Amy Adams says that when she's working on a film her task is "just to pay attention to the story" -- not potential awards success
Spike Jonze & The Cinema Society Host a Screening of Paramount Pictures' "Arrival"
Credit: Paul Bruinooge/Patrick McMullan/Getty

In the past 10 years, Amy Adams has been nominated an impressive five times in the acting categories at the Academy Awards. And with two critically praised films in 2016, it’s looking more and more likely that she’ll add a sixth nod next year.

Still, Adams, 42, is always surprised by the recognition and told PEOPLE at the Spike Jonze-hosted screening of her alien drama Arrival in New York Tuesday that her focus is never on winning awards.

“You don’t think about it at all… With Arrival and Nocturnal Animals, they’re both sort of atypical in their storytelling approach,” she explains. “And so, for me, I knew that there was a certain amount of faith and trust that it took from the filmmakers, the editors, the cinematographer.”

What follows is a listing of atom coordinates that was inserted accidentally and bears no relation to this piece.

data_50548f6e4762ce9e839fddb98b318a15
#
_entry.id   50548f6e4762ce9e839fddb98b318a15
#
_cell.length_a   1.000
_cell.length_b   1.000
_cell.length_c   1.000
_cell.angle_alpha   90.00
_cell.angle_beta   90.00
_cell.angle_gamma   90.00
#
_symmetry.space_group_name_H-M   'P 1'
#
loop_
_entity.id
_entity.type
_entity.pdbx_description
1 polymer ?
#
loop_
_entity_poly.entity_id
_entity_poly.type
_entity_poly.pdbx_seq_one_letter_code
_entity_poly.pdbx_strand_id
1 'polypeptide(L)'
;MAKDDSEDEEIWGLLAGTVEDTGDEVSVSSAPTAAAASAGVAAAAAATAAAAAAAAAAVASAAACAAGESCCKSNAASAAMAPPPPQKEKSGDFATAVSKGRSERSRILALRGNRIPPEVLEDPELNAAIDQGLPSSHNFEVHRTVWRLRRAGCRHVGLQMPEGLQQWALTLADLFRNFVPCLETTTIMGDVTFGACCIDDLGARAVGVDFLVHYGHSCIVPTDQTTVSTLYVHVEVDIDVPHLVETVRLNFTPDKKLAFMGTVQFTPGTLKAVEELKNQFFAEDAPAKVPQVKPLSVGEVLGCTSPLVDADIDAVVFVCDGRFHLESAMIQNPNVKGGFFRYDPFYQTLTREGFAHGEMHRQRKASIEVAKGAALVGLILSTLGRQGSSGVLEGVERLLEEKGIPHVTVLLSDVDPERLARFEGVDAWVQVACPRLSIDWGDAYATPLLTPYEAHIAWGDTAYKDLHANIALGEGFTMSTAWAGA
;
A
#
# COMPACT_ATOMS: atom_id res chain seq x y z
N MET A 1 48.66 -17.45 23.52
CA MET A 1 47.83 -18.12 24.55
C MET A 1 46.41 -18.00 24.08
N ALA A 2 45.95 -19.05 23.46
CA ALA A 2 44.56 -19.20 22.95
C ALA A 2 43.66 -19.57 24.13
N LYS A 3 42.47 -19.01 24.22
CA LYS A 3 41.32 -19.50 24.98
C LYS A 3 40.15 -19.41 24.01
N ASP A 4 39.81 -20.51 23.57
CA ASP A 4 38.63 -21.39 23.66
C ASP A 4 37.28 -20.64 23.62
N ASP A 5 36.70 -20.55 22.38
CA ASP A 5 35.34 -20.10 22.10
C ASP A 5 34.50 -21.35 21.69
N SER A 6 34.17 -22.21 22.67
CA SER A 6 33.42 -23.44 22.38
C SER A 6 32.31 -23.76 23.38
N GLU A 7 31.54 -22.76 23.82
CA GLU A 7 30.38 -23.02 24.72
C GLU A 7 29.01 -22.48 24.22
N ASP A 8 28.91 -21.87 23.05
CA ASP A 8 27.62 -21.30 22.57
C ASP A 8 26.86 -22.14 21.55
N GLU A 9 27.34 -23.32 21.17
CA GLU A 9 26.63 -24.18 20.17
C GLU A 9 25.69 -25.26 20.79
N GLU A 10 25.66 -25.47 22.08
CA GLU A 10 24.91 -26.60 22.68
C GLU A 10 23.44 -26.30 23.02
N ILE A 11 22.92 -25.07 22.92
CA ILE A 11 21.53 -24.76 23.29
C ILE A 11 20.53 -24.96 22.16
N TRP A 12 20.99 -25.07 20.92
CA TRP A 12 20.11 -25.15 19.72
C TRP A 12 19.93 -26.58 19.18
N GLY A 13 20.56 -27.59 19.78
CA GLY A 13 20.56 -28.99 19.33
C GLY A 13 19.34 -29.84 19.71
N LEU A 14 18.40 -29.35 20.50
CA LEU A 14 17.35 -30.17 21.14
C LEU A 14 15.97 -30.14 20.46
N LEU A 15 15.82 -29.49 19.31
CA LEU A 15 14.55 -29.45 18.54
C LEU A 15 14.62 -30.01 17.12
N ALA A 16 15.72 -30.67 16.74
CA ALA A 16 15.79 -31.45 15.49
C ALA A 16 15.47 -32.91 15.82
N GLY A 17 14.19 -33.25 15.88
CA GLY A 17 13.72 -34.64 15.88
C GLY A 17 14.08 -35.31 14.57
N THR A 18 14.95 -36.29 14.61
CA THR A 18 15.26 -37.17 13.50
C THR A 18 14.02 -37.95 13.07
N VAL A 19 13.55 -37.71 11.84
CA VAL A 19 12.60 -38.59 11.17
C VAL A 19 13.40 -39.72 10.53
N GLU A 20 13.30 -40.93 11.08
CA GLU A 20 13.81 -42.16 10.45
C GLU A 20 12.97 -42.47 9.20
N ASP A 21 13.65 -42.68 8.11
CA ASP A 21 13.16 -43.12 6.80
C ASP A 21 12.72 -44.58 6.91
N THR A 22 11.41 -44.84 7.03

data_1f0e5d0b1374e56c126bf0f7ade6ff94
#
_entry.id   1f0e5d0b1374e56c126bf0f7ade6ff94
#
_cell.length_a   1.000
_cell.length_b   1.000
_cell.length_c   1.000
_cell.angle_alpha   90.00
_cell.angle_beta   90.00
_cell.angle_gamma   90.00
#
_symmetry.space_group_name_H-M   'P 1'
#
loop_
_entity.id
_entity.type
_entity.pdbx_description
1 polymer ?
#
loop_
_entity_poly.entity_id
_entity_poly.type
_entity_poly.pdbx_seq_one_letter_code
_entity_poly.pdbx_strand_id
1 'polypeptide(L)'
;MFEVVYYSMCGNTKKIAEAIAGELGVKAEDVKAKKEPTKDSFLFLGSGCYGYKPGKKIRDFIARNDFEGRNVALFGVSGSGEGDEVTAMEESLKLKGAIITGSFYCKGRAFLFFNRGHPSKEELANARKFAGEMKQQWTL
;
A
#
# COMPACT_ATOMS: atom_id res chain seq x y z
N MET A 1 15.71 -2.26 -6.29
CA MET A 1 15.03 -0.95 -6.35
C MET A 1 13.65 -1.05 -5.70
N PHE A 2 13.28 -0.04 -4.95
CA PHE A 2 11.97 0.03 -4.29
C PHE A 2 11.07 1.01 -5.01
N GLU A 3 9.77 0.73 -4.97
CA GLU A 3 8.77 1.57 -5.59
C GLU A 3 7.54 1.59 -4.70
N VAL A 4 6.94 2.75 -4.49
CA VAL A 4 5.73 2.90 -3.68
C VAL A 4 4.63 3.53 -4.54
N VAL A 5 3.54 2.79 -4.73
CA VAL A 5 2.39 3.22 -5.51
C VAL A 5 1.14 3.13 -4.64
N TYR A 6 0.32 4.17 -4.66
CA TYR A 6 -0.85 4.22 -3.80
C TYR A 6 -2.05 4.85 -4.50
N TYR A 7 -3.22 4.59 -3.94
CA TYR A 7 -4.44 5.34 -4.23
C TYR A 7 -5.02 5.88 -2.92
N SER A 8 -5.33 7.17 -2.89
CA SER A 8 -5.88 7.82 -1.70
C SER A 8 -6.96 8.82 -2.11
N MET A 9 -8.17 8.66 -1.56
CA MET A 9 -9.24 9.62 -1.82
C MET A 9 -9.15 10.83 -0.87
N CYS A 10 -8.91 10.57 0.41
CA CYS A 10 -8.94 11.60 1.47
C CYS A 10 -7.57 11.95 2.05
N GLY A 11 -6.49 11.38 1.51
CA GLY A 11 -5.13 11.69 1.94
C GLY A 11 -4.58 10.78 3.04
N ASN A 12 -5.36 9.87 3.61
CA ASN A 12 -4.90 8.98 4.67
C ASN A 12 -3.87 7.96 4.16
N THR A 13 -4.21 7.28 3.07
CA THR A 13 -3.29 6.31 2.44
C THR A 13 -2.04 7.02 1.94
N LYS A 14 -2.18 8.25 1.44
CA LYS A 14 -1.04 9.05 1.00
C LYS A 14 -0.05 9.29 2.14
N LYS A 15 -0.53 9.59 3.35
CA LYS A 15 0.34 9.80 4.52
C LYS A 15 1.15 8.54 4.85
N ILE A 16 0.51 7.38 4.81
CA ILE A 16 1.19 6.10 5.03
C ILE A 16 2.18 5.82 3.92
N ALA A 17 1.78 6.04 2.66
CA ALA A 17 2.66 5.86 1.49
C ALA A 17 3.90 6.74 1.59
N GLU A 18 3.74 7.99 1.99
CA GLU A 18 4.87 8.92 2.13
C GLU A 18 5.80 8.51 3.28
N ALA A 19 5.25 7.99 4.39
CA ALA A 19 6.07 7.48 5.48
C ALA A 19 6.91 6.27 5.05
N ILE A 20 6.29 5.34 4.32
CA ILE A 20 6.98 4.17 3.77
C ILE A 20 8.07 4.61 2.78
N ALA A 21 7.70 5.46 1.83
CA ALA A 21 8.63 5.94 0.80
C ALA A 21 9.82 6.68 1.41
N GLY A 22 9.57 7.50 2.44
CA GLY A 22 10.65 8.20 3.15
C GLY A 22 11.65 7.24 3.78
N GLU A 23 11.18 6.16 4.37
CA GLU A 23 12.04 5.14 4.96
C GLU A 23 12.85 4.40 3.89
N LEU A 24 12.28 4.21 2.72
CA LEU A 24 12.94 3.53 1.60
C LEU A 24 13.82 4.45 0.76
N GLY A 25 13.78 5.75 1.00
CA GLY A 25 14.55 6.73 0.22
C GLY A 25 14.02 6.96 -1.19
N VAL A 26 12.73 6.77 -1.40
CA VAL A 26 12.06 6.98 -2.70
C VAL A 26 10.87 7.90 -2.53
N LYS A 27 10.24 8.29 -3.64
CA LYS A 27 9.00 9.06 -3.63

She tells PEOPLE, “When you’re filming, my only job is not to think about awards. Not to think about, you know, the box office, but just to pay attention to the story.”

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In Arrival, in theaters now, Adams stars alongside Jeremy Renner as linguist Dr. Louise Banks, who is tasked with communicating with aliens that have touched down on earth.

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Of Banks, Adams says, “What I love about playing her is that she’s somebody who is so trusting of her instincts and her intellect. And although I’m somebody who’s learned to really listen to my intuition, I don’t necessarily follow it as often as I should. That was really awesome about her.”